Podcacher.com "Sonny and Sandy, a husband and wife geocaching team in Southern California have created a podcast about geocaching. Podcasting is a way to listen to “radio-like” programs on an MP3 player. PodCacher began in July 2005 and has over 250 shows and counting!

From the beginning, we wanted to deliver high quality, family-friendly shows that would inform, inspire and entertain! We thought a podcast would be a good fit. Geocachers are adventurous, use computers, and are very mobile; also a good description for podcasters! So we designed a program that delivers news, tips and tricks, tools of the trade, caching stories, interviews, live audio events, and more!

We have also recorded and released what we believe was the world’s first PodCache. A PodCache is a hidden cache that you find by listening to a series of audio clues in an MP3 file. Cache seekers load the sound file onto a portable player, listen to directions and follow a route that the original hiders took to place the cache. It’s a fun twist on the geocaching game, and several of our listeners have created PodCaches in their own local areas.

At PodCacher you will find:

  • Shownotes to our audio PodCasts
  • A written journal of our geocaching experiences, musings, rants, raves and opinions
  • Links to really cool and helpful stuff
  • Always Family Friendly!

PodCache (pod-kash) 
n. 1. A store of goods or valuables concealed in a hiding place designed to be found by other “podcachers”.
    2. A game in which the players attempt to find hidden articles by means of a series of audio clues.

v. 1. A geeky techy fun new way to hide things (treasure stashes) for others to find. Combining the aspects of Podcasting and Geocaching.



Earthcaching is another, much more environmentally educational, form of "treasure" hunting. Instead of looking for boxes with trinkets, you'll be looking for specific places. You'll find, learn about and be able to appreciate the marvelous treasures of goo old Mother Earth. Although you can find earth caches listed on geocaching.com, the folks there created EarthCache.org to make it easier to find them. The resource, "Earthcaching:  An Educators' Guide" is a comprehensive, free downloadable guide that will tell you everything you want to know about earthcache.

Geotagging your Photos

When you view Google Earth, you can see many photos that folks have uploaded to the software.  Here's a nice, very short intro to Google Earth that you may find helpful:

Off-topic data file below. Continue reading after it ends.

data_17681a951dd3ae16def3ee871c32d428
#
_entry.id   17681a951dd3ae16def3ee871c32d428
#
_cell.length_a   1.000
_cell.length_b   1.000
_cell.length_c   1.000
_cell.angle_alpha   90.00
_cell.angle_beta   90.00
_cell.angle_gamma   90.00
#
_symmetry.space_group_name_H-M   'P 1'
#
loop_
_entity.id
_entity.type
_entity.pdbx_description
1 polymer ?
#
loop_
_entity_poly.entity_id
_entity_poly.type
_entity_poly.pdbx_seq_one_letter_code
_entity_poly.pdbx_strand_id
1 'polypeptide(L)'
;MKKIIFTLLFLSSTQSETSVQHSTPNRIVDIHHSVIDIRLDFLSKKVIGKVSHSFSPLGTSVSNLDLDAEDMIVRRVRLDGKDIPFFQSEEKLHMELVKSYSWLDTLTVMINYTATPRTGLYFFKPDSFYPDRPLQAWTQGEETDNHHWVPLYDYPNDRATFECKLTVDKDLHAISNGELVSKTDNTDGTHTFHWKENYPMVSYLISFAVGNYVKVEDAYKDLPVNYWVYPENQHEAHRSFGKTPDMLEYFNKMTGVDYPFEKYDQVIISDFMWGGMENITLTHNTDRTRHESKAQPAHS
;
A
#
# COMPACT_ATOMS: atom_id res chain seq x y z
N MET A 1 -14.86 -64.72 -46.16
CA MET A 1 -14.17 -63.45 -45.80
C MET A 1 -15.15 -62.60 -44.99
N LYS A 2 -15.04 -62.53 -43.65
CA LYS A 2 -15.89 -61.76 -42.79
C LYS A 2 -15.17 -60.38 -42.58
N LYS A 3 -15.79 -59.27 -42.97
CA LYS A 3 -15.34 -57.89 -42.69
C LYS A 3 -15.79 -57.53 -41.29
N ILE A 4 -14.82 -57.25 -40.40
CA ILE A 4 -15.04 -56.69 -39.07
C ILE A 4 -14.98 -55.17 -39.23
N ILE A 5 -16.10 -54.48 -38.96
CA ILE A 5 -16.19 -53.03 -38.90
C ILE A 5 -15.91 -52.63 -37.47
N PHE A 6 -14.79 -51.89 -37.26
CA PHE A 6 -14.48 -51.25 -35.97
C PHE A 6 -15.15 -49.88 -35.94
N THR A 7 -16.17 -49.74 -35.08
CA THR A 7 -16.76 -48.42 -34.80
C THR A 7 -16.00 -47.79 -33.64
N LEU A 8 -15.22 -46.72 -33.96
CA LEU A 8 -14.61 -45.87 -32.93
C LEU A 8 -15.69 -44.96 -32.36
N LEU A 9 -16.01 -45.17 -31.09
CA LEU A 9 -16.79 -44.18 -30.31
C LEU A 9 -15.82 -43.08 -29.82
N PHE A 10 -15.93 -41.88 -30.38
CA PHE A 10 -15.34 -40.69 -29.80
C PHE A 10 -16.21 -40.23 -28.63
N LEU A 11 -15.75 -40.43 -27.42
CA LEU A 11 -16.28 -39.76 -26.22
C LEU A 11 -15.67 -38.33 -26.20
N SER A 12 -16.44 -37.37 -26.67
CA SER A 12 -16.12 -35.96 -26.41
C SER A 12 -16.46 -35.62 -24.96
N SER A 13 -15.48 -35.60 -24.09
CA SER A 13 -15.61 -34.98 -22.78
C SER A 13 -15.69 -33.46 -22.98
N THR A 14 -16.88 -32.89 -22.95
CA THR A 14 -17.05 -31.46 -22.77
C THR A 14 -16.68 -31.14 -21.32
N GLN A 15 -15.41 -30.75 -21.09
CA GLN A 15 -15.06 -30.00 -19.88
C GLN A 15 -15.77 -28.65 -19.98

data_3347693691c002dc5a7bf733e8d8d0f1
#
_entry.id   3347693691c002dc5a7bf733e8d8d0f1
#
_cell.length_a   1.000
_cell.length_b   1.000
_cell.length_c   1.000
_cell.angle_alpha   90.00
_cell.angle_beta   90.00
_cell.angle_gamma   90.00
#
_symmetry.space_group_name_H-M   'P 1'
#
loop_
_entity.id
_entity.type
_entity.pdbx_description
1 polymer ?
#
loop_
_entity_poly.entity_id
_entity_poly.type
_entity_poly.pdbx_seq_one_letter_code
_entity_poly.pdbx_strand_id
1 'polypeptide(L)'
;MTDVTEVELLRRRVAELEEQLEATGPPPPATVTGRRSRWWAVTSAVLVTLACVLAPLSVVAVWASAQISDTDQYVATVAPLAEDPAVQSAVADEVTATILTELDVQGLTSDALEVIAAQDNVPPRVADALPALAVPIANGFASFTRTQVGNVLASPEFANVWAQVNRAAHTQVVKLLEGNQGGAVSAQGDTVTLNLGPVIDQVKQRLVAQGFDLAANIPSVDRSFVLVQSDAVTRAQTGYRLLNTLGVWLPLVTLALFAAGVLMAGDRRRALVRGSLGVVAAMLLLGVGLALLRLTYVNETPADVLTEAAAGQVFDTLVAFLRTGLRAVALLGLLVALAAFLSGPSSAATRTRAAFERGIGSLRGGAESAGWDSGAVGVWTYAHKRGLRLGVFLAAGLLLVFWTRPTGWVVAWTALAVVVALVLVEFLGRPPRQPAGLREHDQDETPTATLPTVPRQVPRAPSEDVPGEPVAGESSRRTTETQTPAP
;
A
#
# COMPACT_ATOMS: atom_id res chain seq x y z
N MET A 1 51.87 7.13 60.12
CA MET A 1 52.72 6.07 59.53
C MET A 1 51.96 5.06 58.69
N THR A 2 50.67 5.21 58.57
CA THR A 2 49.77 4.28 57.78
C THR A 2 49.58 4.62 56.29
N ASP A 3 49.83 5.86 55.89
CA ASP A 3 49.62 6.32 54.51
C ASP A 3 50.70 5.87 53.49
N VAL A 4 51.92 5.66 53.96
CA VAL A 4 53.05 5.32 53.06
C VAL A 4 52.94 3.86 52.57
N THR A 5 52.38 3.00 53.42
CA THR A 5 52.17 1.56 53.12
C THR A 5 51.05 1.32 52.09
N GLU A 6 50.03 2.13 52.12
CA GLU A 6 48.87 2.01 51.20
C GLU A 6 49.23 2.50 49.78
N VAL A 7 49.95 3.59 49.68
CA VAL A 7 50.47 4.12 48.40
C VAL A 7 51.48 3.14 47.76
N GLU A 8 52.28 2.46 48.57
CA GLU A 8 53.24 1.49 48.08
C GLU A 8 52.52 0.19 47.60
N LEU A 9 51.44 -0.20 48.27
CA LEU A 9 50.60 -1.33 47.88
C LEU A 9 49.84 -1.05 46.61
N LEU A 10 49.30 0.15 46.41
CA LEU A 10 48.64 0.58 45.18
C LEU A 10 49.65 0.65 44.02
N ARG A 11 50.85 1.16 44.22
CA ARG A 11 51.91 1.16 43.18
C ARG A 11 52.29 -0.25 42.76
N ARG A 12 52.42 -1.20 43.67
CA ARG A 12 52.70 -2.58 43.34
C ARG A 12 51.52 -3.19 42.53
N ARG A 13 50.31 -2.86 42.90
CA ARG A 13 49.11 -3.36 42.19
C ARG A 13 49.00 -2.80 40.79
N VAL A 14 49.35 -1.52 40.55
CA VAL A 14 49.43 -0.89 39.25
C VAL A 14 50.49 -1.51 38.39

Geotagging is the process of adding geographical identification metadata to various media such as photographs, video, websites, or RSS feeds and is a form of geospatial metadata. These data usually consist of latitude and longitude coordinates, though they can also include altitude, bearing, accuracy data, and place names.


My Delicious account contains a variety of links to resources that will help you understand the why and how to of geotagging photos. The CommunityWalk site is particularly easy to use for beginners.


Panoramio another site where you can geotag photos. "Panoramio is different from other photo sharing sites because the photos illustrate places. As you browse Panoramio, notice that there aren't many photos of friends and family posing in front of places, or photos of interesting surfaces--Panoramio's all about seeing the world. Every Panoramio photo is a candidate for transfer to the Google Earth Panoramio layer. You'll notice a line under each photo, telling you whether it's been reviewed or selected for Google Earth. Once a month, we transfer the selected photos."


Photo sites like Flickr now make it very easy to geotag your photos without the use of a GPS. Flickr has a great how to video explaining how to do this.


Panoramia is another site used by many to upload pics.



Google's Picasa, free, downloadable software, also includes options for geotagging photos using Google Earth (also free software.)  As of May 2010, that feature for Google Earth was not available for the Mac version of Picasa. Here are directions for geotagging photos using Picasa.

Here's a link to one of the maps I created using Picasa:

laughing whitefish falls, MI


If you want to use the "tracks" feature on your GPS, you can easily create and share a trail using a Web2.0 tool called EveryTrail.com  Any GPS device that records tracks will work with EveryTrail. Just record a trip with your GPS device, and save the file to your computer to upload. Take pictures along the way with any camera or phone, and you can add those to your map too. If you don't have a GPS device,  Just use your mobile phone! EveryTrail is available via app stores for iPhone, BlackBerry, Android, and Windows Mobile smartphones.

Just install the EveryTrail app (it’s free!) and it’ll use your phone’s GPS to track your trip route. Take pictures with your phone’s camera and they’ll automatically be plotted on your trail.


Doing More with Google Earth

Bring what your students are reading alive with Google Lit Trips


Here's a very short intro to downloading Google Lit Trips for you and your students:



And here's another good introductory video by a teacher who's using them with her literature students


Part 2 is also available on YouTube.